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Playing fields are not level during Covid-19

60,000 spectators for Wembley, 10,000 spectators for Japan Olympics

By Ricky Browne

When it comes to Covid-19 the world is not level. That was made more clear by recent announcements of the crowds that would be allowed to view two major sporting events.

Over in the UK, where the country is ramping up to end all restrictions – again – by July 19, the door has been opened for large crowd sizes

It was announced today that a total of 60,000 football fans are allowed to go to the UEFA Euro 2020 semi-finals and final at Wembley Stadium in London.

Fans gathered in the stands at Wembley for England’s opening Euro 2020 game. Pic: AP

It will be the largest crowd allowed in the UK for more than 15 months.

Many applauded the move as a return to normality – or at least 75 percent of normality.

“Uefa president Aleksander Ceferin led the cheers. “It is great news that so many fans will be able to watch the final three matches of Euro 2020 at Wembley,” he was reported as saying.

“I am grateful to the prime minister and the UK government for their hard work in finalising these arrangements with us, to make the tournament final stages a great success in Wembley,” he said.

On the face of it, the UK is breaking its own rules in allowing this crowd, but in fact it is taking advantage of a kind of loophole, where the games will be allowed extra capacity under the Events Research Programme.

The move could help to lessen the volume of calls for the games to be held elsewhere – as has been recommended by the Italian Prime Minister who is suggesting Rome.

JAPAN

But it’s a different story in Japan, where the government overruled advice to have zero spectators for the upcoming 2020 Olympic days, and decided instead to allow crowds of up to 10,000 spectators.

Madness, according to many commentators.

Masks ready

Experts have reportedly said that the daily infection rate in Tokyo needs to fall below 100 people if the Games are to be safe. Rates are currently over 200 people per day in Tokyo, but with a seven day average of almost 400 per day.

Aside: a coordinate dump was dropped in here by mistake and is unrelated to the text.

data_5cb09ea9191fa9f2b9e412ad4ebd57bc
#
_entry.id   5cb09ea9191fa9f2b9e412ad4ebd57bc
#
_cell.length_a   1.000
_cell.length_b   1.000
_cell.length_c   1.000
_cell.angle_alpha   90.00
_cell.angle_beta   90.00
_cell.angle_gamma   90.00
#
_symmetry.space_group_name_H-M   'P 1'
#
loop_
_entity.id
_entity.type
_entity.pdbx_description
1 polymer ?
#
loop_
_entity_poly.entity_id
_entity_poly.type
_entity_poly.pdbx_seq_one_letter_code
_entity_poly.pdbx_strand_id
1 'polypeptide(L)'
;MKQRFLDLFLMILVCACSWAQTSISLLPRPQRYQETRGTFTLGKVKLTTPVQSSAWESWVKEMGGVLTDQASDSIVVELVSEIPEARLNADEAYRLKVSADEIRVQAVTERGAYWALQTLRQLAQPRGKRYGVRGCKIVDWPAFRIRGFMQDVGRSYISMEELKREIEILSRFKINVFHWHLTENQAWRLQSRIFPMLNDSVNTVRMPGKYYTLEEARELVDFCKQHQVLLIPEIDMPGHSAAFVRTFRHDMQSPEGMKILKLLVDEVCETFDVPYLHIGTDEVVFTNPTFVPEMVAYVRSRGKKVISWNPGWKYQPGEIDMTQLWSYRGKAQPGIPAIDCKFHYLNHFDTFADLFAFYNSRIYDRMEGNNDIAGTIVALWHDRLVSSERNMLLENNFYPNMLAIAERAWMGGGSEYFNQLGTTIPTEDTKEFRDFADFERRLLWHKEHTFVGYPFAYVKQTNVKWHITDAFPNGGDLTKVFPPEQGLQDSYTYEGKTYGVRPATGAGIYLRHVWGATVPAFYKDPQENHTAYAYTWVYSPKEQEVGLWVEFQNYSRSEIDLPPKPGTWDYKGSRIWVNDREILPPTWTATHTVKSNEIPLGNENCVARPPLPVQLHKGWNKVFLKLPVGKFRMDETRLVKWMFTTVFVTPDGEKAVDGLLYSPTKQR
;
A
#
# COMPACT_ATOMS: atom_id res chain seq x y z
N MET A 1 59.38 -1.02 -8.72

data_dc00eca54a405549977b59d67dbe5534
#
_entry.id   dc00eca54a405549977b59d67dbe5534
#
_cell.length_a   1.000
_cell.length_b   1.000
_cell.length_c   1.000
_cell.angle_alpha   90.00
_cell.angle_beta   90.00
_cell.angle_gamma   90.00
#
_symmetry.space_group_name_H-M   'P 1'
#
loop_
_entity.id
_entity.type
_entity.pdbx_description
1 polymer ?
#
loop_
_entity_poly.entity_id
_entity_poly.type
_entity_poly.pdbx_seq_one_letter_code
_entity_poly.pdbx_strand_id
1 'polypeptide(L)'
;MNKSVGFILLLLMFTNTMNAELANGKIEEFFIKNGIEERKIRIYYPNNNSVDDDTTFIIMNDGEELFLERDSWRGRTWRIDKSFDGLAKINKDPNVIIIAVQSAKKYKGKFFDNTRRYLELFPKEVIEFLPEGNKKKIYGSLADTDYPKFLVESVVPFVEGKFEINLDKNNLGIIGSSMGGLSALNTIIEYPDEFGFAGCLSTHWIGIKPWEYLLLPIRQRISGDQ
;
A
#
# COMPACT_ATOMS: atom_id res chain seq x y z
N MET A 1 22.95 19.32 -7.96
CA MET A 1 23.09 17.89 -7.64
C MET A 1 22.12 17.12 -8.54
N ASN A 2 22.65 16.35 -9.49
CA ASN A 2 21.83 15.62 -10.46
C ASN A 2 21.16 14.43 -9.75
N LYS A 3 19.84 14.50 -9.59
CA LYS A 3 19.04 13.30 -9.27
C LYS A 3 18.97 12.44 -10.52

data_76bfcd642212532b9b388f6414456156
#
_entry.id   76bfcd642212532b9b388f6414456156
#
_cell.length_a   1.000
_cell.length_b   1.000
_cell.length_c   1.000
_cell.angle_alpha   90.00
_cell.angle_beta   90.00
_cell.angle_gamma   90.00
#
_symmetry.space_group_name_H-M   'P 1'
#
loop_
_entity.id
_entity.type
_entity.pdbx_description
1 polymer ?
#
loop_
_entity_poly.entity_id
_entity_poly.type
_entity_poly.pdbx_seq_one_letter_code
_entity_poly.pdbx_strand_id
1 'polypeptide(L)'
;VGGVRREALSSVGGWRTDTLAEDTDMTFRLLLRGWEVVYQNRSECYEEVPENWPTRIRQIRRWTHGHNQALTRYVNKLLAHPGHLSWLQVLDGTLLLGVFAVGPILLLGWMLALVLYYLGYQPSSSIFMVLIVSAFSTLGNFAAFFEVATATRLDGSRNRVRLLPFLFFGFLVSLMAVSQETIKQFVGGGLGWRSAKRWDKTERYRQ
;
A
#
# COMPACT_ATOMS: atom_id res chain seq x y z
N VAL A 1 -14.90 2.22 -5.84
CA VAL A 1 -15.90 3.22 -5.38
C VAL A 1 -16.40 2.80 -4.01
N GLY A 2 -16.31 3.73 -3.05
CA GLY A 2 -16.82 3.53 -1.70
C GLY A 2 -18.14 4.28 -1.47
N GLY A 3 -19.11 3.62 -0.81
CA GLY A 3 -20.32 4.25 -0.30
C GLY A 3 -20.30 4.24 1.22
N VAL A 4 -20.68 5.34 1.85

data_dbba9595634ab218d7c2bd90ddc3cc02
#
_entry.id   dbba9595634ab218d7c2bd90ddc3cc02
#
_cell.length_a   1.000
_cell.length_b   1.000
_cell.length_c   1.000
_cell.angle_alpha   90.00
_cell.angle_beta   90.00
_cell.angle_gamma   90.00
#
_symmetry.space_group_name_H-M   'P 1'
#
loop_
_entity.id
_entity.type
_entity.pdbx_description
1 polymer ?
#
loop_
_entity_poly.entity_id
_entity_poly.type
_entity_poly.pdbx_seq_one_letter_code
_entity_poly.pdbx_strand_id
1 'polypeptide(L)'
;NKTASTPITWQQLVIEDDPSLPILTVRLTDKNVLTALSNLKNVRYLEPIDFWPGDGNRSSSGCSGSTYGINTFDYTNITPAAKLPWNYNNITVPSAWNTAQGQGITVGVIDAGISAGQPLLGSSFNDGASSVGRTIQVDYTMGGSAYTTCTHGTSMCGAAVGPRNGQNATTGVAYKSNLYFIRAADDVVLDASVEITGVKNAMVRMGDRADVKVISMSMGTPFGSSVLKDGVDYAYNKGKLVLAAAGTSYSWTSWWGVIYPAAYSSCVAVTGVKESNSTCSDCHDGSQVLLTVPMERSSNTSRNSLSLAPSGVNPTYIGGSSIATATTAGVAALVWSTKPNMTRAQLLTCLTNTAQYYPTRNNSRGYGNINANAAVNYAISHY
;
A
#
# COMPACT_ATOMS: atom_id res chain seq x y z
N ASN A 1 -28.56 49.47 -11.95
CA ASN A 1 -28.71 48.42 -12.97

The government’s top medical adviser, Shigeru Omi, has reportedly described holding the Olympics during a pandemic as “abnormal”, — but he hasn’t actually joined other calls for the games  to be cancelled.

That puts him in the minority as it is reported that polls show that as much as 80 percent of people in Japan think the games should be postponed once more or cancelled.

The Ugandan Olympic team arrives in Japan

Concerns over foreign athletes probably won’t be calmed by the recent news that a member from the Ugandan team tested positive for Covid-19.

The 2020 Olympics start on July 23, and only domestic fans will be allowed to go to the venues.

Why are 60,000 spectators in London fine but 10,000 spectators too much in Tokyo?

COMPARISON OF NUMBERS

Let’s look at the numbers….

Japan currently has about 1,500 new Covid-19 cases per day and is continuing to decline. According to Our World in Data. That’s about the same rate as much smaller countries such as Cuba and the Dominican Republic in the Caribbean.

In the UK the number of cases is almost nine times as high – at about 9,000 new cases per day. And that is on an incline. The UK has the highest daily rate in Europe, behind Russia with 15,000 new cases per day, but ahead of everywhere else, including larger countries like Germany, with just 976 new cases per day and even Turkey with 6,000 new cases per day.. But the UK was hit by the Delta variant which has not yet surged in the rest of Europe.

Many Japanese people don’t want the games Photo: AP

If total the UK has had 4.64 million confirmed cases of Covid-19, compared to just 784,000 cases in Japan.

But when you look at deaths, because of the UK’s higher rate of vaccination, less people are currently dying of Covid-19 than in Japan. The death rate in the UK is about 10 people per day, compared to 50 people in Japan.

Overall, the UK reports that some 128,000 people have died of the virus since March. In Japan the number of total deaths is much lower at about 14,400 people.

At Wembley, 60,000 people for 90,000 seats will be the rule

Vaccination wise, the UK has delivered an average of 109 vaccines per 100 people, compared to 26 per 100 people in Japan.

A total of about 64 percent of the population have received at least one vaccination in the UK, compared to about 18 percent in Japan. And a total of about 46 percent have been completely vaccinated in the UK compared to almost eight percent in Japan.

So overall, Japan seems to be doing better than the UK is some ways – but its vaccination numbers are lower, and it has not yet been hit by the Delta variant.

Is the discrepancy in spectator numbers understandable due to the level of vaccination in the UK?

In Tokyo, 10,000 fans should be able to fit no problem Photo: Olympics

It is likely that there could be an increased rate of infection in both countries after these two sporting events. The decisions made now can be measured about three weeks after those events, to see if the optimism displayed by the UK was justified, or if the more cautious approach of Japan worked out better.

Captions

Tokyo and six other regions will come under a so-called quasi-state of emergency until 11 July, less than two weeks before the Olympics opening ceremony. Photograph: Eugene Hoshiko/AP

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